Stroll down any drugstore cosmetics isle and you’ll notice a growing trend: More makeup choices for people of color. Cosmetic companies have taken note of United States census figures that calculate by 2042 Americans who identify themselves as Hispanic, black, Asian, American Indian, Native Hawaiian and Pacific Islander will together outnumber non-Hispanic whites, according to the New York Times.
And it’s a market cosmetics companies want in on.
Of the six major cosmetic retailers found at Target, four offer foundation options for diverse people. These include Revlon, L’Oreal, CoverGirl and Maybelline, all of which rank in the top 10 world’s best selling brands according to Forbes.
Lines that do not carry foundation options are Almay and Neutrogena. The parent companies of Almay and Neutrogena offer foundation options for people of color through sister lines Revlon and CoverGirl, respectively.
CoverGirl is the only bestselling makeup brand to offer a full line of options to women of color with its Queen brand. The branding of Queen’s various color options mirrored similar trends across brands and includes: Sand, Almond Glow, Warm Caramel, Spicy Brown, Amber Glow, Toffee, Soft Copper, Rich Mink, Classic Bronze, Golden Honey, Sheer Espresso and True Ebony.
Similar to its other brands with foundations for people of color, Queen’s branding equates skin color to food and natural elements. It differs in that each color is named with an adjective and a noun, which is a trend across makeup for lighter skin colors.
A search of Google shows that naming for foundation for Caucasian women is closely associated with makeup. First page Google results for common foundation names such as Beige, Ivory and Nude Beige were closely related with foundation.5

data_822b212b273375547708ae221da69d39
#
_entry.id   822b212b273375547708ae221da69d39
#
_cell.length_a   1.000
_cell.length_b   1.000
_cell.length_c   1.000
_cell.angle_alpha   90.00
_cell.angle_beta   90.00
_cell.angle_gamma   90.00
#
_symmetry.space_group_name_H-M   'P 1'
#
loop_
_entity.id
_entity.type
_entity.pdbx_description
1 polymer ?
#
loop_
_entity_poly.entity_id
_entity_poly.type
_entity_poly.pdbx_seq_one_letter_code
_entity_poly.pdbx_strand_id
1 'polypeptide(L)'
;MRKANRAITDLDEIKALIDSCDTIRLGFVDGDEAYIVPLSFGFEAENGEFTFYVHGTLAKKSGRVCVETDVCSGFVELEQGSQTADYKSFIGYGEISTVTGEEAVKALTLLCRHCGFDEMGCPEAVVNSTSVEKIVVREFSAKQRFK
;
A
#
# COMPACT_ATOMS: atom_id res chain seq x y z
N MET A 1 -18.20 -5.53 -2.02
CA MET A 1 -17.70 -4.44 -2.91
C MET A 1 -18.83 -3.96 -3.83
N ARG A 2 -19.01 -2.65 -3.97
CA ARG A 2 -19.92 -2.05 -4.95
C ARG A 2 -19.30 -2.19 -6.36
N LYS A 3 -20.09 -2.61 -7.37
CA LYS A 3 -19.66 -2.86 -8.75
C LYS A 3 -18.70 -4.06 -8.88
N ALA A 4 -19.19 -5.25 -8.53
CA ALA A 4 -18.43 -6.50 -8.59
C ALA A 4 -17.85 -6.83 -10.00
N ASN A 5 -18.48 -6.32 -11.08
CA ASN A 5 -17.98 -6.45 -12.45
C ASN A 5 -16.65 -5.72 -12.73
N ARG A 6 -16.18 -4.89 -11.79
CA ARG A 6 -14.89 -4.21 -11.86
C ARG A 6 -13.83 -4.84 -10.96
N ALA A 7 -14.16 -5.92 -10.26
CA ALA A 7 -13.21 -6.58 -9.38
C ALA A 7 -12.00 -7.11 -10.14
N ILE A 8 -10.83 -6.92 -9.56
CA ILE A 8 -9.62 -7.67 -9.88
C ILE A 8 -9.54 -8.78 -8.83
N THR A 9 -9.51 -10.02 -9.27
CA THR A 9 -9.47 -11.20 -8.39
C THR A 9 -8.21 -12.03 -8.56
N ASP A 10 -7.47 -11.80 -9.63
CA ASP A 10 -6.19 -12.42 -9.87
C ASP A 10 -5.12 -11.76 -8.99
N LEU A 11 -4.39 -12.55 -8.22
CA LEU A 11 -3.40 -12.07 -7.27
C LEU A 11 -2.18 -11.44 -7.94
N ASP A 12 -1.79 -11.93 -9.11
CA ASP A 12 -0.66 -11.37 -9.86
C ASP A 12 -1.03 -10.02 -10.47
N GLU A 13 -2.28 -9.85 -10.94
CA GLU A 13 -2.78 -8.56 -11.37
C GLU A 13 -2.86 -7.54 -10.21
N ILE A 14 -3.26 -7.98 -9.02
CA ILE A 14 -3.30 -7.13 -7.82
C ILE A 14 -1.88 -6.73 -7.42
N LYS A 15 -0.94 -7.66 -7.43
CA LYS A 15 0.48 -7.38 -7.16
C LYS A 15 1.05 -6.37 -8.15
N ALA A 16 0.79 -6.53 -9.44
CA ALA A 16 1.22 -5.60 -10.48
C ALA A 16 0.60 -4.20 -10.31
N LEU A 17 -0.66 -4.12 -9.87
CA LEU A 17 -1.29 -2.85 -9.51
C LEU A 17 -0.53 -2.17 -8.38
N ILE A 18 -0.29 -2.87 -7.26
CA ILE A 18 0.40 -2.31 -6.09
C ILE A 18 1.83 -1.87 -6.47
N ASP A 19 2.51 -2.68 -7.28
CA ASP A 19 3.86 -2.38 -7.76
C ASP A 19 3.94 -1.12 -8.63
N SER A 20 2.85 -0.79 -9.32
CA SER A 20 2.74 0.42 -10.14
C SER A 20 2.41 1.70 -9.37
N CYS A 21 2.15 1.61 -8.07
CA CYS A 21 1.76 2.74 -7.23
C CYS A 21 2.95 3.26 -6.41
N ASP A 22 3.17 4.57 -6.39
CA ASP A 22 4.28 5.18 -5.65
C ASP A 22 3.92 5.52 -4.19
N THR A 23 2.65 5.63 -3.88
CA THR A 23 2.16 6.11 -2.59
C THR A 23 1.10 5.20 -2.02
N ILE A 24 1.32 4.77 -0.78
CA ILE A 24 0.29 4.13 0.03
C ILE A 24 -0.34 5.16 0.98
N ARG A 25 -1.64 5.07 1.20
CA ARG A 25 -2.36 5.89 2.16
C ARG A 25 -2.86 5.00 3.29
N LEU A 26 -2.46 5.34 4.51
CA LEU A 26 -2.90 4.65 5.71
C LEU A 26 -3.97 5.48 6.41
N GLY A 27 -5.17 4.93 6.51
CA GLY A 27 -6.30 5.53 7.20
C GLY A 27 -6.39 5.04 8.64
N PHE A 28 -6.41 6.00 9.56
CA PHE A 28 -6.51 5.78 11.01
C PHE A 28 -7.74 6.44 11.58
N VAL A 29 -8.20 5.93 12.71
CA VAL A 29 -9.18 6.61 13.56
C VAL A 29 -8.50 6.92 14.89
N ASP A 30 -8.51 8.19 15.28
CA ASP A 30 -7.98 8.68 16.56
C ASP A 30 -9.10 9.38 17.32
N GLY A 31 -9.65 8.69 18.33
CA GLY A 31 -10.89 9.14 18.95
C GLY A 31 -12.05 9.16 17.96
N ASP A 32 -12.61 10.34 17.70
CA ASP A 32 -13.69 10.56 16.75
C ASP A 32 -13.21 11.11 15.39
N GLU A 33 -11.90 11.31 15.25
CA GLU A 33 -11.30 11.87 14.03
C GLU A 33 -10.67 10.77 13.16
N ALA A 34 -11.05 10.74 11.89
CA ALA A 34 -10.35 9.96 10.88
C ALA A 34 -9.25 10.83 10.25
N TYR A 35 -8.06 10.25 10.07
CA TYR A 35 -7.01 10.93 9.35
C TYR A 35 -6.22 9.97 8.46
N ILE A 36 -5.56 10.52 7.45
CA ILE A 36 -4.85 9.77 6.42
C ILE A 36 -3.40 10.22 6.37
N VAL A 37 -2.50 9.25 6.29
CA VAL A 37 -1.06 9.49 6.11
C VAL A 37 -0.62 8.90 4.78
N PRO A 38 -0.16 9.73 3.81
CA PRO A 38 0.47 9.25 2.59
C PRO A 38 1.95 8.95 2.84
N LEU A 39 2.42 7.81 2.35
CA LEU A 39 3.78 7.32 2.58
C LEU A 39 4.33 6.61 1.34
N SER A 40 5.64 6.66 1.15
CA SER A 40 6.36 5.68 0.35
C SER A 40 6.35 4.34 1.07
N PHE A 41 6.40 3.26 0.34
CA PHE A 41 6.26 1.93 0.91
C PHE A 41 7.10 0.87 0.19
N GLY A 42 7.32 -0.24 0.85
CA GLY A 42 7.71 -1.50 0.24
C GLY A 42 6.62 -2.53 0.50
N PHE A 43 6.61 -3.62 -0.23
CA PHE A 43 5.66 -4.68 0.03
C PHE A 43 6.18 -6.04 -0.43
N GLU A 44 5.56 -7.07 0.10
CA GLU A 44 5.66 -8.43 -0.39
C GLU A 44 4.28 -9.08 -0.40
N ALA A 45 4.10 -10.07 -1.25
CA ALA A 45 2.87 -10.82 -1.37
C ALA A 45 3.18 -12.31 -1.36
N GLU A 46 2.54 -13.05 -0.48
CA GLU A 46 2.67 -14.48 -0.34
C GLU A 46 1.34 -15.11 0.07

Naming for foundation for people of diversity was never related to a makeup color and yielded literal results for search terms like Amber Glow and Warm Caramel.
Makeup for Caucasians was more likely to be named with adjectives like Natural, Class, True, Nude and Fresh. Its counterpart was much less likely to feature such adjectives. Across the four brands offering foundation options for people of color, only CoverGirl featured names that included similar adjectives (True Ebony and Classic Bronze).
What can consumers draw from an analysis of major cosmetic companies and their branding of foundation for people of color? The answer to that question ranges depending on who is asked. It is imperative that consumers continue to analyze branding of diverse foundation options.
What do you think of branding for foundation? Does anything pop out to you?